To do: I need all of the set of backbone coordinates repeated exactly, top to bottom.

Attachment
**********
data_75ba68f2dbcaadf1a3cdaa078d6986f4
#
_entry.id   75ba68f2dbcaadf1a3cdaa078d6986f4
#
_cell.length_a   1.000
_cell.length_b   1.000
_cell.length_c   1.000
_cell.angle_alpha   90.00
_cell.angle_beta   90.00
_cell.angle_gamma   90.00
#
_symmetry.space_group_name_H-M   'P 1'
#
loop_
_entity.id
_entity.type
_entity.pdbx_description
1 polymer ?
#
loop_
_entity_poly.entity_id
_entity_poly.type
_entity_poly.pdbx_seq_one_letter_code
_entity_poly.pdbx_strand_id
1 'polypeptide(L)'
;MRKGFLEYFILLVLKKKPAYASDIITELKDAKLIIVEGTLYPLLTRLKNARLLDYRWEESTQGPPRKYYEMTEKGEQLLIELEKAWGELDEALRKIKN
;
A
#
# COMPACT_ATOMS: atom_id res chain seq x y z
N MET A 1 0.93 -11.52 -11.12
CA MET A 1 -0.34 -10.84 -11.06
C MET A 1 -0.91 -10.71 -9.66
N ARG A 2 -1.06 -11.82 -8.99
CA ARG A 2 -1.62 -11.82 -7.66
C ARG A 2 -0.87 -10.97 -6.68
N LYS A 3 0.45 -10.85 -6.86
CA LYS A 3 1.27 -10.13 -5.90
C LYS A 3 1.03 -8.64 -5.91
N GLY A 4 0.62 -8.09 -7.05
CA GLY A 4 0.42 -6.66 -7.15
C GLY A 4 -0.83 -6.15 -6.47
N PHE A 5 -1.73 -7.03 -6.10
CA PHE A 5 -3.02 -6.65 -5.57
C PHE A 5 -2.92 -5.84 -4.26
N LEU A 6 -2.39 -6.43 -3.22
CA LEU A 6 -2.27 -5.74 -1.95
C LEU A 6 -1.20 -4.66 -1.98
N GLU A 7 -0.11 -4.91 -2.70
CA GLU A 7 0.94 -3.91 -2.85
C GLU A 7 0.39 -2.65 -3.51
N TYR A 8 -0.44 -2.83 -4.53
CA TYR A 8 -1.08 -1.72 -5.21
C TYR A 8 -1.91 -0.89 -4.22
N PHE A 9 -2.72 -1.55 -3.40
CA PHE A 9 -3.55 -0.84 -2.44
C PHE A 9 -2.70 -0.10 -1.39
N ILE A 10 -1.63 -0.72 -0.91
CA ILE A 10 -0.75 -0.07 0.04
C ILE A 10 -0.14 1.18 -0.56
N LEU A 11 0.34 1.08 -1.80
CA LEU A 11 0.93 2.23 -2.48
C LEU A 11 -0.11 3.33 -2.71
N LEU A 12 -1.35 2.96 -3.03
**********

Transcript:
data_75ba68f2dbcaadf1a3cdaa078d6986f4
#
_entry.id   75ba68f2dbcaadf1a3cdaa078d6986f4
#
_cell.length_a   1.000
_cell.length_b   1.000
_cell.length_c   1.000
_cell.angle_alpha   90.00
_cell.angle_beta   90.00
_cell.angle_gamma   90.00
#
_symmetry.space_group_name_H-M   'P 1'
#
loop_
_entity.id
_entity.type
_entity.pdbx_description
1 polymer ?
#
loop_
_entity_poly.entity_id
_entity_poly.type
_entity_poly.pdbx_seq_one_letter_code
_entity_poly.pdbx_strand_id
1 'polypeptide(L)'
;MRKGFLEYFILLVLKKKPAYASDIITELKDAKLIIVEGTLYPLLTRLKNARLLDYRWEESTQGPPRKYYEMTEKGEQLLIELEKAWGELDEALRKIKN
;
A
#
# COMPACT_ATOMS: atom_id res chain seq x y z
N MET A 1 0.93 -11.52 -11.12
CA MET A 1 -0.34 -10.84 -11.06
C MET A 1 -0.91 -10.71 -9.66
N ARG A 2 -1.06 -11.82 -8.99
CA ARG A 2 -1.62 -11.82 -7.66
C ARG A 2 -0.87 -10.97 -6.68
N LYS A 3 0.45 -10.85 -6.86
CA LYS A 3 1.27 -10.13 -5.90
C LYS A 3 1.03 -8.64 -5.91
N GLY A 4 0.62 -8.09 -7.05
CA GLY A 4 0.42 -6.66 -7.15
C GLY A 4 -0.83 -6.15 -6.47
N PHE A 5 -1.73 -7.03 -6.10
CA PHE A 5 -3.02 -6.65 -5.57
C PHE A 5 -2.92 -5.84 -4.26
N LEU A 6 -2.39 -6.43 -3.22
CA LEU A 6 -2.27 -5.74 -1.95
C LEU A 6 -1.20 -4.66 -1.98
N GLU A 7 -0.11 -4.91 -2.70
CA GLU A 7 0.94 -3.91 -2.85
C GLU A 7 0.39 -2.65 -3.51
N TYR A 8 -0.44 -2.83 -4.53
CA TYR A 8 -1.08 -1.72 -5.21
C TYR A 8 -1.91 -0.89 -4.22
N PHE A 9 -2.72 -1.55 -3.40
CA PHE A 9 -3.55 -0.84 -2.44
C PHE A 9 -2.70 -0.10 -1.39
N ILE A 10 -1.63 -0.72 -0.91
CA ILE A 10 -0.75 -0.07 0.04
C ILE A 10 -0.14 1.18 -0.56
N LEU A 11 0.34 1.08 -1.80
CA LEU A 11 0.93 2.23 -2.48
C LEU A 11 -0.11 3.33 -2.71
N LEU A 12 -1.35 2.96 -3.03